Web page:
Moscow and Political Change in Georgia, Ukraine and Kyrgyzstan 2003-2005

Military intervention

To the respective political change has occurred in Georgia, Ukraine and Kyrgyzstan between 2003 and 2005, Moscow reacted differently from how it did in other instances of such change in 1953, 1956 and 1968. As with Georgia, Ukraine and Kyrgyzstan, East Germany, Hungary and Czechoslovakia experienced political change that was deemed unacceptable by Moscow; however, in those cases military force was used to prevent political change. In considerable contrast to 1989, when several states experienced political change, Moscow was silent.

            Putin himself may realise that the only way to prevent political change happening is by developing a new sort of Brezhnev Doctrine, whereby Russia is hegemonic towards the post-Soviet states. This attitude had characterised the relationship of Russia with those unfortunate states whose sovereignty was thus qualified.[1] The post-Soviet states could act as they wished but their ability to experience political change would be constrained by Russia’s military forces. Putin’s response has not been the threat or use of force towards Georgia, Ukraine and Kyrgyzstan, however this neo-Brezhnev doctrine would have prevented political change happening in them. 

            Pre-emptive strikes beyond Russia’s territorial borders have been discussed in the aftermath of Beslan;[2] however, none have been carried out. The difficulty with such action is that there would have to be some sort of agreement with other great powers such as China and the U.S.A. so that they would not be offended by such a doctrine. Although this strategy may create the stability that Putin craves, it might actually transpire that there might be a two-pronged conflict within the state where Russia has intervened and the other with one, or many, of the other great powers. It seems unlikely that the U.S.A. would not respond to the use of force on a lesser power that is experiencing political change. Equally, it would be useful for Russia to ally with another great power in order to claim that the decision to intervene was multi-lateral. In this regard, Richard Spencer has suggested that recent war games with China have been played out to practise a common approach to prevent political change within the post-Soviet states. [3]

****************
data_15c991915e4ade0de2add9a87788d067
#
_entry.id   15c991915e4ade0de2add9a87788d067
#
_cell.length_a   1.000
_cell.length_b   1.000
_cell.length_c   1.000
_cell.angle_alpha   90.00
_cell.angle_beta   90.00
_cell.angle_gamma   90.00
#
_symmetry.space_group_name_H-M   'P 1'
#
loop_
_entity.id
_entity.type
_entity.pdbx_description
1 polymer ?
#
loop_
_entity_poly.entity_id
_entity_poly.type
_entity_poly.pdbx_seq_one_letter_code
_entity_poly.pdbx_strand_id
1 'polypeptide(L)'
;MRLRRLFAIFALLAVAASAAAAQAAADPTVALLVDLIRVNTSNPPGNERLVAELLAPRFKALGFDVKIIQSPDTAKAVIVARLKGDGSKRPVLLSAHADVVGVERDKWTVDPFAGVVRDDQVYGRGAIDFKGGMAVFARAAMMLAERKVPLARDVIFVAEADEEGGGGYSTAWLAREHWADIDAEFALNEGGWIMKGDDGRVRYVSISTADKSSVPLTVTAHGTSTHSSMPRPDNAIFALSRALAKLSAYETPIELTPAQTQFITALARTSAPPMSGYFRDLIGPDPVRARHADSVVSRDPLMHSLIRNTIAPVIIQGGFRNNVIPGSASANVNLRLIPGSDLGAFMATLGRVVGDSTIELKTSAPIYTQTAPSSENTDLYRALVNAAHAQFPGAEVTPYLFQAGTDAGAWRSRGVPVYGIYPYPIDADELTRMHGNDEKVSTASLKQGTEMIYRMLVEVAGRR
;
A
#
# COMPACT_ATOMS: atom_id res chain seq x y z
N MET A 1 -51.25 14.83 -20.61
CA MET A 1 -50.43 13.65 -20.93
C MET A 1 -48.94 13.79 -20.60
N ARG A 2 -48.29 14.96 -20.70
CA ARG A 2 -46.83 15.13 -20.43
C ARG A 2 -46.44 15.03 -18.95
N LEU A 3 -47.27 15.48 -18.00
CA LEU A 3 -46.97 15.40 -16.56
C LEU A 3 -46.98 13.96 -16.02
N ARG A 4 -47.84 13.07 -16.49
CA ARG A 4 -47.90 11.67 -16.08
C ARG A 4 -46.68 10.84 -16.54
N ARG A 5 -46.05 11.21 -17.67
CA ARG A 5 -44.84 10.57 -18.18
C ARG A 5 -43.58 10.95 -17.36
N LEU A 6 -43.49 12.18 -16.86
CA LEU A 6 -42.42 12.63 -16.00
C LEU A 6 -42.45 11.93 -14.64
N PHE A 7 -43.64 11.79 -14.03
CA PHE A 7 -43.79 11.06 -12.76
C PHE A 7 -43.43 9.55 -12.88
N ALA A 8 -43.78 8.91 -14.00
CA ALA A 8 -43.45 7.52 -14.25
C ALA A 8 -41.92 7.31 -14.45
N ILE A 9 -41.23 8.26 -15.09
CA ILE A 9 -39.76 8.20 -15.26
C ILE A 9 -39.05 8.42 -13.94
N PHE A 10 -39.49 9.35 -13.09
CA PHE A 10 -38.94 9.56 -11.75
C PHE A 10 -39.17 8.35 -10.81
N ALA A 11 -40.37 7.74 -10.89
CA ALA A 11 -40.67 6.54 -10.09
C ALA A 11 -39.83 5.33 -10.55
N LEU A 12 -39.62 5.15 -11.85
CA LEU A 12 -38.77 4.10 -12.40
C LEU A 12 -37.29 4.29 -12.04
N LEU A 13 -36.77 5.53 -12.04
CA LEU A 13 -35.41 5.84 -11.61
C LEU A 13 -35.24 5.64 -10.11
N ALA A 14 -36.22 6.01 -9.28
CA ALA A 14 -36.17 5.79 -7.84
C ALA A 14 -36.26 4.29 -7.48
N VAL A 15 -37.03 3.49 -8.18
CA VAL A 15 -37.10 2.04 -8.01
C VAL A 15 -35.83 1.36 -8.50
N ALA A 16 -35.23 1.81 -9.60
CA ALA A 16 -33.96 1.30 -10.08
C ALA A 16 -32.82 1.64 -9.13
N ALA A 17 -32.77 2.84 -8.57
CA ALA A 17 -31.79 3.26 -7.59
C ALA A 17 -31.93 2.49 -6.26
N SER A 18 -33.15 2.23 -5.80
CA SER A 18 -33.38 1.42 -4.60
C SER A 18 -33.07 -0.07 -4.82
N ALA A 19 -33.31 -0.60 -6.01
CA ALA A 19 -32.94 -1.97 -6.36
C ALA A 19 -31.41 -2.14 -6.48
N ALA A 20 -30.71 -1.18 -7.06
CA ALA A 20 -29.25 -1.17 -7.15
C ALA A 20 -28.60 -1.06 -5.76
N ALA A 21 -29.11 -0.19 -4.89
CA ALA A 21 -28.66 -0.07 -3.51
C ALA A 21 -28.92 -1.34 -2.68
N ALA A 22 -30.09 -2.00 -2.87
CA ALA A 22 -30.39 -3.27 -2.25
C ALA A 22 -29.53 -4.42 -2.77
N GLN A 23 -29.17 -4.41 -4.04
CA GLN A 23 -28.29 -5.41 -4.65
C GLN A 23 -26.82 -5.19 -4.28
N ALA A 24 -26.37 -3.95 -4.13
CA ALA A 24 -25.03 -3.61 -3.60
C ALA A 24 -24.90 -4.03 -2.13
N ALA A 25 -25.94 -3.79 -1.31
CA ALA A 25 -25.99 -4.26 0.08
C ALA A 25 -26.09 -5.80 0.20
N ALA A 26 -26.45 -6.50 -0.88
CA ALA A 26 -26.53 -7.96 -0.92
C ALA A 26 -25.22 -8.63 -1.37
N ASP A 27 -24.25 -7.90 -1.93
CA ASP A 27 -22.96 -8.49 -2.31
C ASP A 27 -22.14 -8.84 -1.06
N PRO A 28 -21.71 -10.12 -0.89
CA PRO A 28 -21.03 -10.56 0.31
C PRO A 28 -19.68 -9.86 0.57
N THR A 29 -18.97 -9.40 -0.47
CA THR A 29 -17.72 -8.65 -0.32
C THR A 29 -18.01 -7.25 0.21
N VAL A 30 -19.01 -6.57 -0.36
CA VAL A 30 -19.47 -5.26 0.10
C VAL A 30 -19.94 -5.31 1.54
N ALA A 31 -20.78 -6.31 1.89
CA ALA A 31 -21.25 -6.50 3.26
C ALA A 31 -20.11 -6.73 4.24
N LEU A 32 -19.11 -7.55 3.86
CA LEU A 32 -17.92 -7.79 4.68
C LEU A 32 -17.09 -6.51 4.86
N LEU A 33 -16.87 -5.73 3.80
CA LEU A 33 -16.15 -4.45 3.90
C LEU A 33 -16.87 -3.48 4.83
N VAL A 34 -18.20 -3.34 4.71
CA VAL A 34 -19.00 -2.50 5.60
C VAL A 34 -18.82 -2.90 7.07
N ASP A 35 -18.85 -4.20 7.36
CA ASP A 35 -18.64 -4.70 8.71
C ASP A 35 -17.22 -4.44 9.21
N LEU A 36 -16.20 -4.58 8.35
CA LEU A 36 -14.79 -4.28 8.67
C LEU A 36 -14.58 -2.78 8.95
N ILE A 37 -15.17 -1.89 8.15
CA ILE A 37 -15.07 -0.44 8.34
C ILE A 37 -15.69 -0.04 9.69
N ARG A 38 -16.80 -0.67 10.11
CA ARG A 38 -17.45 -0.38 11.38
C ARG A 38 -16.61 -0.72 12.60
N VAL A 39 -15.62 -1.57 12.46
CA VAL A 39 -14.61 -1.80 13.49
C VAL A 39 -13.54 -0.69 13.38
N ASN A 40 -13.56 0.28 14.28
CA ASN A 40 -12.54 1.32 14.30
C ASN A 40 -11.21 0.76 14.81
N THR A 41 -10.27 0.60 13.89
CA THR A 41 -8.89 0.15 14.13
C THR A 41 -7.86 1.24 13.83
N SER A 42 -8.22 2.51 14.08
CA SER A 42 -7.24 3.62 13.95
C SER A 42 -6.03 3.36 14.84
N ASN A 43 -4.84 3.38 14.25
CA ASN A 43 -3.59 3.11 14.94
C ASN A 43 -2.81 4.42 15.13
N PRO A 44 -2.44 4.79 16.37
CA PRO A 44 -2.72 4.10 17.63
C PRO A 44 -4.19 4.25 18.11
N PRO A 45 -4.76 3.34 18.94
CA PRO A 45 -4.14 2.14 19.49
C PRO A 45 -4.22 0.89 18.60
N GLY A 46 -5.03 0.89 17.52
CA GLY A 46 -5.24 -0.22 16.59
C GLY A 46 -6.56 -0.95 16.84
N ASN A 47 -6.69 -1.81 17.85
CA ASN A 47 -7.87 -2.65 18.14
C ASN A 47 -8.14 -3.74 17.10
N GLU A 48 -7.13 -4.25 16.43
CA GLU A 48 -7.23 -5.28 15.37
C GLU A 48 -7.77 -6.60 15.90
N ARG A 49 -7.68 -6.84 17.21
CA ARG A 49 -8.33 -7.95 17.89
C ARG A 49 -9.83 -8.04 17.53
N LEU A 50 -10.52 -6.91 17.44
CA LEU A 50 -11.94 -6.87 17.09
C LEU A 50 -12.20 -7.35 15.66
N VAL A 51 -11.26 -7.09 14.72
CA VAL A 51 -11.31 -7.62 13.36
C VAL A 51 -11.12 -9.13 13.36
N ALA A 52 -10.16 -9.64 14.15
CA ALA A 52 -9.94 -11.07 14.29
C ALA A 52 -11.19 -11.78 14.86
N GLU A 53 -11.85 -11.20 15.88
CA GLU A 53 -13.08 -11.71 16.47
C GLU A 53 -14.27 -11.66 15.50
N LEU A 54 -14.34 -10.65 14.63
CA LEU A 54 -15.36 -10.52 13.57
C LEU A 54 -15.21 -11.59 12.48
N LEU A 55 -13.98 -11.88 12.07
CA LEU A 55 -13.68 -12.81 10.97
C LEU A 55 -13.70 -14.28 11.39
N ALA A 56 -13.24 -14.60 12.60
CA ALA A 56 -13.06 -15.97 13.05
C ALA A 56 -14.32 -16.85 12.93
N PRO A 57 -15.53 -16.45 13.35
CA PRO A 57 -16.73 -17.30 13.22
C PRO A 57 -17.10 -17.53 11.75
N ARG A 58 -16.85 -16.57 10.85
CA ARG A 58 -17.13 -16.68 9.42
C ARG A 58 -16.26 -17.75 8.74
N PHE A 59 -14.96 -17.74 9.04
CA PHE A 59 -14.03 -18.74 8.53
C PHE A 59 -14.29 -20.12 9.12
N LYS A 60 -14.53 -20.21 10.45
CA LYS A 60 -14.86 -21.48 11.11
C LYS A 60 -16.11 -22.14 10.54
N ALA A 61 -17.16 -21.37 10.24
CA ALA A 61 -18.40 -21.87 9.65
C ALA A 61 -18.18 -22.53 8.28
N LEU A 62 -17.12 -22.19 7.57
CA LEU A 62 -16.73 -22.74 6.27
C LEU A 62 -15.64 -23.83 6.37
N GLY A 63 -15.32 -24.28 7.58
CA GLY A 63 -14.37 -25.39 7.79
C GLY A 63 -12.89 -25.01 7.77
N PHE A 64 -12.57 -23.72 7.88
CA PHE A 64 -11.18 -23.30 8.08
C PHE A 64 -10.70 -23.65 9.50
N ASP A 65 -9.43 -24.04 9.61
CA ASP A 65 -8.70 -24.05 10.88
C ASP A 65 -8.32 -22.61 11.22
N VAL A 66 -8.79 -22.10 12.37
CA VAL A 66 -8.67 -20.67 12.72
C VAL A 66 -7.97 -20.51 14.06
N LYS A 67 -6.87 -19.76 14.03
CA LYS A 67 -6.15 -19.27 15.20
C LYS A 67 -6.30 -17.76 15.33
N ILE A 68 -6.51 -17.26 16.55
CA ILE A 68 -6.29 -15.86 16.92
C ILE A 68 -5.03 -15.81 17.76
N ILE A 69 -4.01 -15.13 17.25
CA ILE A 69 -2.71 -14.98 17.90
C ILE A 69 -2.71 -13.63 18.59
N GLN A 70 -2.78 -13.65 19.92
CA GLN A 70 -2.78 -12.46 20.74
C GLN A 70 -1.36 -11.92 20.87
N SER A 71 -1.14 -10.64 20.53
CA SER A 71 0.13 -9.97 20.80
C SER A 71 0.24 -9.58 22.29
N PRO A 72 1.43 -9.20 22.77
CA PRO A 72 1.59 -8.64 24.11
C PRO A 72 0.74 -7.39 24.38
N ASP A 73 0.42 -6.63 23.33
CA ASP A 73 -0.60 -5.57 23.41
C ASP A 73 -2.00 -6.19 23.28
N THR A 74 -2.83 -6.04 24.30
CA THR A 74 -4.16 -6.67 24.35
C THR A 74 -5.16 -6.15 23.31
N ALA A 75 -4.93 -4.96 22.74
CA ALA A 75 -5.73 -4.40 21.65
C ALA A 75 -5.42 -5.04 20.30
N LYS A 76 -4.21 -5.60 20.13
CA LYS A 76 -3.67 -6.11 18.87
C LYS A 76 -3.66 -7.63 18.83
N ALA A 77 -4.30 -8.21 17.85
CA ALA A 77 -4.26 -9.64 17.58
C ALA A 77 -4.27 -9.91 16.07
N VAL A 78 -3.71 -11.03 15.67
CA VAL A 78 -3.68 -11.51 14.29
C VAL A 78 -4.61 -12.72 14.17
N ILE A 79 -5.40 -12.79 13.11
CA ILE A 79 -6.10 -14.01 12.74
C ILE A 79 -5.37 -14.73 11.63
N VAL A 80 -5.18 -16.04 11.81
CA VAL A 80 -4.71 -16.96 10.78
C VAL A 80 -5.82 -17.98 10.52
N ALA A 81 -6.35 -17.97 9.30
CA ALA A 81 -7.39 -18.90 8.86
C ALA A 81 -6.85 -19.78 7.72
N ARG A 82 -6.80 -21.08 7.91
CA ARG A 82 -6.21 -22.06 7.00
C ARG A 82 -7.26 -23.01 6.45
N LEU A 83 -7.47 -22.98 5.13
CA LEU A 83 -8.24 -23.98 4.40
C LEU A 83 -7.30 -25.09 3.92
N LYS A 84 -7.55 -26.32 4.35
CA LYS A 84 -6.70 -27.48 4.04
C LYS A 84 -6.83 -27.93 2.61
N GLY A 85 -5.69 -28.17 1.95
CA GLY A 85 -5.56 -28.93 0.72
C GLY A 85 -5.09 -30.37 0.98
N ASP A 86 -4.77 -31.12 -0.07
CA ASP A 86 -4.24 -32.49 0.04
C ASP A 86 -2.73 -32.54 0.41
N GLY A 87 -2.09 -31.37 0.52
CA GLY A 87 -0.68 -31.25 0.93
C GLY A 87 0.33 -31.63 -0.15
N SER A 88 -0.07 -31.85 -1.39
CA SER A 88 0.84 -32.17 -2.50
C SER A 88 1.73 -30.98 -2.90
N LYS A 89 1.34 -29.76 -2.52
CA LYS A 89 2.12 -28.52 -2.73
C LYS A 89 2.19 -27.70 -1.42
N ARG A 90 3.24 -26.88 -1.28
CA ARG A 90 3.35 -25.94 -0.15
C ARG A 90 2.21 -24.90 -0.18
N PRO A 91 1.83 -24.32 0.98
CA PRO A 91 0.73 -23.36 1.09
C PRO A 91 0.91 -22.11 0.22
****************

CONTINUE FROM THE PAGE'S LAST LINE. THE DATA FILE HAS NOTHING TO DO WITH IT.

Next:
Another tactic to prevent political change would be to join forces with other post-Soviet states that fear the idea of such developments taking place within their own borders or of those other such similar states. Possibly even those states which have undergone political change may now wish to retain power and seek to join such an alliance.

            A more extreme idea would be for Russia to extend its territory beyond its borders in order to prevent political change within them. ‘Putin’s law’ could thus be  implemented in order to prevent this happening. This would have to be achieved by negotiation or indeed pre-emptive occupation. In other words, Putin ought to stop saying “[w]e cannot go back to the Russian Empire. Only an idiot can imagine we’re striving for that”.[4] Here one feels that Putin perhaps ought to follow the idiot’s advice and actually strive to thus put the clock back in order to prevent political change.

            The problem, as Tsygankov points out, is that “the more susceptible Russia becomes to the arguments of [Aleksandr] Dugin and other expansionists, the more likely it will face a confrontation with the West”.[5] In a similar vein, Vladimir Shlapentokh has remarked that “the Ukrainian events confirmed Putin, despite his rhetoric, always retreats from any serious action that might jeopardize his relations with the West and particularly the United States”.[6] However, if it could be explained to the other great powers that it was in their interest, then it would be possible to achieve this more brutal course of action.

[1] Hedley Bull, The Anarchical Society-A study of Order in World Politics, third edition (Houndmills, Palgrave, 2002), p 209.

[2] Pavel K. Baev, “Russia Insists Upon Preventive Strikes: The Possible Options” RUSI Newsbrief, vol. 24, no.10 (October 2004), pp 112-4

[3] Richard Spencer, “Former red armies in war games challenge to America”, The Daily Telegraph (19/08/2005).

[4] Jonathan Steele, “Putin still bitter over orange revolution”, The Guardian (6 September 2005).

[5] Tsygankov, “Mastering space in Eurasia: Russia’s geopolitical thinking after the Soviet break-up”, p 125.

[6]  Vladimir Shlapentokh, “Two simplified pictures of Putin’s Russia, both wrong”, p 69.